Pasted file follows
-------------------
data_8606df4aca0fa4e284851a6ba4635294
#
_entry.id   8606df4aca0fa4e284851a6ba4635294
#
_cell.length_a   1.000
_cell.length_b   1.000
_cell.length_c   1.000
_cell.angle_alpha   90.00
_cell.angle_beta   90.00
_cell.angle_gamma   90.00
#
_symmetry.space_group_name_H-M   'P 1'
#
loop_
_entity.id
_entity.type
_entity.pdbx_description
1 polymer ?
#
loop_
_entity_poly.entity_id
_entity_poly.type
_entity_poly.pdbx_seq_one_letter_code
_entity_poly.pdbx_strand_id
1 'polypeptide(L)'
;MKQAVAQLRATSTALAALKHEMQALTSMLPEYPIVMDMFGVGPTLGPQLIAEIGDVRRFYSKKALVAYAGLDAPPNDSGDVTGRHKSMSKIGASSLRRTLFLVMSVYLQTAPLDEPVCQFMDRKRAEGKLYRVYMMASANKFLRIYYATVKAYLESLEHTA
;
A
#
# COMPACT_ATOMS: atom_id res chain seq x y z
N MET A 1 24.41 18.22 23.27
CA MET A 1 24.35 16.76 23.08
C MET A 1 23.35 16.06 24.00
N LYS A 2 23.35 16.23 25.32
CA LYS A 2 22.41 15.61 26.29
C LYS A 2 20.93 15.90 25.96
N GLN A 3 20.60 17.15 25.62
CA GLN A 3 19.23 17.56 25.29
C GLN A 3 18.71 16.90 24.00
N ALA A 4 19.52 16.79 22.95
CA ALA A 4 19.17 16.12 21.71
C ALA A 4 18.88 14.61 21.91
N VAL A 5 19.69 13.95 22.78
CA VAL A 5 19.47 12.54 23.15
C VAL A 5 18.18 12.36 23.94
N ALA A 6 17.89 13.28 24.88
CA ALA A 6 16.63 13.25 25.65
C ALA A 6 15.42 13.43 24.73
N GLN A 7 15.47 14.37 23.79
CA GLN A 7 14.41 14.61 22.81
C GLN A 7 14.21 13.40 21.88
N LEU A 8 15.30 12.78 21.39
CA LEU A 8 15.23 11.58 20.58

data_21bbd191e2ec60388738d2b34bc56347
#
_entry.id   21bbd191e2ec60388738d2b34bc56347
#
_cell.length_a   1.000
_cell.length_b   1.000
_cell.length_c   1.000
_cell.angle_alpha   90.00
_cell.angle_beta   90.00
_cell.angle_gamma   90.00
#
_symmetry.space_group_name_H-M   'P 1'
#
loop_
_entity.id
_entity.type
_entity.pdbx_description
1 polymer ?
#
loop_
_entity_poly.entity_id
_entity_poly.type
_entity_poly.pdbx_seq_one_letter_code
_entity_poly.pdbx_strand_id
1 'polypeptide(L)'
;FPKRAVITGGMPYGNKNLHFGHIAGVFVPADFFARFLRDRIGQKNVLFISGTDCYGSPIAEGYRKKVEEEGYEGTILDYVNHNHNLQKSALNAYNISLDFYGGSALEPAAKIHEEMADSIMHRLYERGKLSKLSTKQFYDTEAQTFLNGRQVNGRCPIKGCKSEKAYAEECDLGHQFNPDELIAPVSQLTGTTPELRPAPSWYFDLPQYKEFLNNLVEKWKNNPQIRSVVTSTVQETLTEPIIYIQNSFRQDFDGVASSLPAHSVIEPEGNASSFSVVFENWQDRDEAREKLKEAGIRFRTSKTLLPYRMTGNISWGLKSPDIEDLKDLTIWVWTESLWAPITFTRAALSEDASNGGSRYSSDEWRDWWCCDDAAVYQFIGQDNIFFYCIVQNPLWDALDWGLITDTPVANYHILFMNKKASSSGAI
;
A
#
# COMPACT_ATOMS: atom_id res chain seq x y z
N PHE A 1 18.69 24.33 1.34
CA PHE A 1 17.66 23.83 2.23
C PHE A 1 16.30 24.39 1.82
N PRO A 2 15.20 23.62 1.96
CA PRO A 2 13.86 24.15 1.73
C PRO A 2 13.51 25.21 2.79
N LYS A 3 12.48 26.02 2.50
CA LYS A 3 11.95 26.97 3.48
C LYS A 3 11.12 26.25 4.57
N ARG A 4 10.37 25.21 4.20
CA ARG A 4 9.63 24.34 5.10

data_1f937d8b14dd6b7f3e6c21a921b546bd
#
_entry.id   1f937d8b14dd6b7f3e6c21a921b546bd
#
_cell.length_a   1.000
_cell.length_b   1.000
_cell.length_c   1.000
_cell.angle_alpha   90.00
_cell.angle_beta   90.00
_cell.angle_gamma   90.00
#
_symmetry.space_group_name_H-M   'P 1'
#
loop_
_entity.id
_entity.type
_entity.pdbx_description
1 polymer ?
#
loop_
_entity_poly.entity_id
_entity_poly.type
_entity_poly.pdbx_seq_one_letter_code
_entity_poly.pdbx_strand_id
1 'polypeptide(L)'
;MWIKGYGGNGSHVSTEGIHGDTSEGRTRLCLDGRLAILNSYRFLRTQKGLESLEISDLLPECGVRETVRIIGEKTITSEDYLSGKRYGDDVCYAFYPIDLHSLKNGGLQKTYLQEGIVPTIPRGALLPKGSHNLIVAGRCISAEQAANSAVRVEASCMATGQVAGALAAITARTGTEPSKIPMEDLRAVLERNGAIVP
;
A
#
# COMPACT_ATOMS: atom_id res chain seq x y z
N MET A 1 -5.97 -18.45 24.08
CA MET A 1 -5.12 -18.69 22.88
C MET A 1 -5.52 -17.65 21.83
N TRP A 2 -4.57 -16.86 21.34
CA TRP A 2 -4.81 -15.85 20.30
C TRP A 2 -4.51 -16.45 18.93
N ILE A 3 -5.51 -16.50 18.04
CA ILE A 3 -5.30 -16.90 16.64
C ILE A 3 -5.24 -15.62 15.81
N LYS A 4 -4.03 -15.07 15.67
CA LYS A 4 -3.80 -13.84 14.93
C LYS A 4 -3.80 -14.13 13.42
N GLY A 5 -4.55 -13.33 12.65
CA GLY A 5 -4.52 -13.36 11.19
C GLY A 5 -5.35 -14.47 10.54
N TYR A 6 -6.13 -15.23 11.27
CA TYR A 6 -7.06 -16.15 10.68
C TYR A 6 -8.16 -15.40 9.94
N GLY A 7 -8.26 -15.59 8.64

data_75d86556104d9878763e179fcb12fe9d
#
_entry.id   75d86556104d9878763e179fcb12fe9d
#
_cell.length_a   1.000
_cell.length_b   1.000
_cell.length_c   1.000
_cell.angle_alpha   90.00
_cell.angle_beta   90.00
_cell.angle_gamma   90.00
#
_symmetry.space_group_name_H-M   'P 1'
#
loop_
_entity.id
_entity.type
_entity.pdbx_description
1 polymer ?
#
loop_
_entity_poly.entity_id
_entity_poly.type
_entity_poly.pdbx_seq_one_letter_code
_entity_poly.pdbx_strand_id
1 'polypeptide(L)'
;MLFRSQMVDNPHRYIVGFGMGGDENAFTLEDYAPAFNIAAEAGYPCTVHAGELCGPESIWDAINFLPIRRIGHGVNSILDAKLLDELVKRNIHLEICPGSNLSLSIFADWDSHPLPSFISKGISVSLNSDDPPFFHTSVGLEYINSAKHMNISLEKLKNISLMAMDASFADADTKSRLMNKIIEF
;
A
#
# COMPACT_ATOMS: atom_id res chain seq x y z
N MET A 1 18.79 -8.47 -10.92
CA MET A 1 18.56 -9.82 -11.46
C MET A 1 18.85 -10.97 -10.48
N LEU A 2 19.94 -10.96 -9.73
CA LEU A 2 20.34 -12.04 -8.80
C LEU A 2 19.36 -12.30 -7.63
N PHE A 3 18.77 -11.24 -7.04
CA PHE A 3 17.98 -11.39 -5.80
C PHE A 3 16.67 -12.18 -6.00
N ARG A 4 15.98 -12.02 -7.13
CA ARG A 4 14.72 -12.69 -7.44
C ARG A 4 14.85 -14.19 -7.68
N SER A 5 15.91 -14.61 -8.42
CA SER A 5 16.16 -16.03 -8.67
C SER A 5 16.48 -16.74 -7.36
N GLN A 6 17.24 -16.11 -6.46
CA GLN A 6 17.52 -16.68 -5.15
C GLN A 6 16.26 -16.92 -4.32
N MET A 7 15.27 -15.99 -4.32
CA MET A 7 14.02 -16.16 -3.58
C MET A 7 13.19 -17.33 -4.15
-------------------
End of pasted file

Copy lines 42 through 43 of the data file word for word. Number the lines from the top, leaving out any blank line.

C ALA A 4 18.88 14.61 21.91
N VAL A 5 19.69 13.95 22.78